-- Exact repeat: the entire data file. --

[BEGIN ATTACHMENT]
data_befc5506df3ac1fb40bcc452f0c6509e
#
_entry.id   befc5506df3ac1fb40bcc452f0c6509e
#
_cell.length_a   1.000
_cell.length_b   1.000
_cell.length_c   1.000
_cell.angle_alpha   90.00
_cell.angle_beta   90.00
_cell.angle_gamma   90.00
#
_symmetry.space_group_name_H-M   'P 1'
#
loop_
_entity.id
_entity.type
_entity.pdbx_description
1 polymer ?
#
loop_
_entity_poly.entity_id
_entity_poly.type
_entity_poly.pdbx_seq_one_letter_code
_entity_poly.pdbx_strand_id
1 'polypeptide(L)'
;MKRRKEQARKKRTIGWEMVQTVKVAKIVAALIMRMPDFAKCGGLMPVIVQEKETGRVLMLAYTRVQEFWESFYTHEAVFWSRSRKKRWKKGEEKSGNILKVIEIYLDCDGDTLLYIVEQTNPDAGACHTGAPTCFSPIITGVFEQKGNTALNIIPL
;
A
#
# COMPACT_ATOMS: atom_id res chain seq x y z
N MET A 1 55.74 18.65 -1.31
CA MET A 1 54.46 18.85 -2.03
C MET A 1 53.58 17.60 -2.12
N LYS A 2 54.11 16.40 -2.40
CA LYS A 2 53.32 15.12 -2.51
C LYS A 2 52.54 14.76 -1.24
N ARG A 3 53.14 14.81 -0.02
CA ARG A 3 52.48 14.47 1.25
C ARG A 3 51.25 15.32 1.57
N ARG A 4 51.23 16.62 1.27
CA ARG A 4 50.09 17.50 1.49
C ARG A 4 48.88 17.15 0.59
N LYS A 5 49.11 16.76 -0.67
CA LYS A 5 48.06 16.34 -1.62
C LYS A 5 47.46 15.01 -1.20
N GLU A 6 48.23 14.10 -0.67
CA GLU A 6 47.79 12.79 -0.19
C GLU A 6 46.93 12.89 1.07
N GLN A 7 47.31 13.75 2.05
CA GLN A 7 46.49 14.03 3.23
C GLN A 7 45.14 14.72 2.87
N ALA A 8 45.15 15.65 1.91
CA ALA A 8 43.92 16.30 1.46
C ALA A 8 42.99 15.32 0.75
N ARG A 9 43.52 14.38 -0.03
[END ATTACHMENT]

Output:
data_befc5506df3ac1fb40bcc452f0c6509e
#
_entry.id   befc5506df3ac1fb40bcc452f0c6509e
#
_cell.length_a   1.000
_cell.length_b   1.000
_cell.length_c   1.000
_cell.angle_alpha   90.00
_cell.angle_beta   90.00
_cell.angle_gamma   90.00
#
_symmetry.space_group_name_H-M   'P 1'
#
loop_
_entity.id
_entity.type
_entity.pdbx_description
1 polymer ?
#
loop_
_entity_poly.entity_id
_entity_poly.type
_entity_poly.pdbx_seq_one_letter_code
_entity_poly.pdbx_strand_id
1 'polypeptide(L)'
;MKRRKEQARKKRTIGWEMVQTVKVAKIVAALIMRMPDFAKCGGLMPVIVQEKETGRVLMLAYTRVQEFWESFYTHEAVFWSRSRKKRWKKGEEKSGNILKVIEIYLDCDGDTLLYIVEQTNPDAGACHTGAPTCFSPIITGVFEQKGNTALNIIPL
;
A
#
# COMPACT_ATOMS: atom_id res chain seq x y z
N MET A 1 55.74 18.65 -1.31
CA MET A 1 54.46 18.85 -2.03
C MET A 1 53.58 17.60 -2.12
N LYS A 2 54.11 16.40 -2.40
CA LYS A 2 53.32 15.12 -2.51
C LYS A 2 52.54 14.76 -1.24
N ARG A 3 53.14 14.81 -0.02
CA ARG A 3 52.48 14.47 1.25
C ARG A 3 51.25 15.32 1.57
N ARG A 4 51.23 16.62 1.27
CA ARG A 4 50.09 17.50 1.49
C ARG A 4 48.88 17.15 0.59
N LYS A 5 49.11 16.76 -0.67
CA LYS A 5 48.06 16.34 -1.62
C LYS A 5 47.46 15.01 -1.20
N GLU A 6 48.23 14.10 -0.67
CA GLU A 6 47.79 12.79 -0.19
C GLU A 6 46.93 12.89 1.07
N GLN A 7 47.31 13.75 2.05
CA GLN A 7 46.49 14.03 3.23
C GLN A 7 45.14 14.72 2.87
N ALA A 8 45.15 15.65 1.91
CA ALA A 8 43.92 16.30 1.46
C ALA A 8 42.99 15.32 0.75
N ARG A 9 43.52 14.38 -0.03